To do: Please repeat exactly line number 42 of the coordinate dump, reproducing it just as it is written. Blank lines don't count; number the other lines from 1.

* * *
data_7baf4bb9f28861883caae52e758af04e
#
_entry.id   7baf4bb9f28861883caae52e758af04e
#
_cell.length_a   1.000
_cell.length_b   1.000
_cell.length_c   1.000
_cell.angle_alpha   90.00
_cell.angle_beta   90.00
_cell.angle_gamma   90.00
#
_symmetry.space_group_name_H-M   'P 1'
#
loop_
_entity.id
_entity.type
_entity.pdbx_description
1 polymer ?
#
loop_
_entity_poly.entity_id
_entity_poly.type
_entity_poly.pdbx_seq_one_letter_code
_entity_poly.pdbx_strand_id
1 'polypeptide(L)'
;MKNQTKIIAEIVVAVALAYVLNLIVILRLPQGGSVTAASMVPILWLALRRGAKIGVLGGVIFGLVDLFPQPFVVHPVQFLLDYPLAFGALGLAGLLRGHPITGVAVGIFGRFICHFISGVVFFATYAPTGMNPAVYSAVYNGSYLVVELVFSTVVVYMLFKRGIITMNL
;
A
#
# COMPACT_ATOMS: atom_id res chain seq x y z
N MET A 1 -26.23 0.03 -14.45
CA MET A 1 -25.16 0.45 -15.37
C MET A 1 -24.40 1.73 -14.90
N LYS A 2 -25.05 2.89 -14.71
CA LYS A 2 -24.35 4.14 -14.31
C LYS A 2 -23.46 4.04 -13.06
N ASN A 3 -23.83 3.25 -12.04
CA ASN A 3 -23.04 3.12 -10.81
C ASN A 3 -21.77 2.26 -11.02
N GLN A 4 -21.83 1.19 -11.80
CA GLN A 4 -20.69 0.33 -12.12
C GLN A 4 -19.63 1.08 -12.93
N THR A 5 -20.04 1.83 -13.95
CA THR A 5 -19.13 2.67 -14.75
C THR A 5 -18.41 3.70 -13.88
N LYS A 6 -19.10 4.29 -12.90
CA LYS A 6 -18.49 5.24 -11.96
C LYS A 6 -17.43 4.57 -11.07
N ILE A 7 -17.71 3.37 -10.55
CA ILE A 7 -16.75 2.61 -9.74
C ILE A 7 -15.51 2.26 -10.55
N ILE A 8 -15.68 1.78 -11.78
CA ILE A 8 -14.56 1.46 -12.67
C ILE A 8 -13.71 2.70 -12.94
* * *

C GLN A 4 -19.63 1.08 -12.93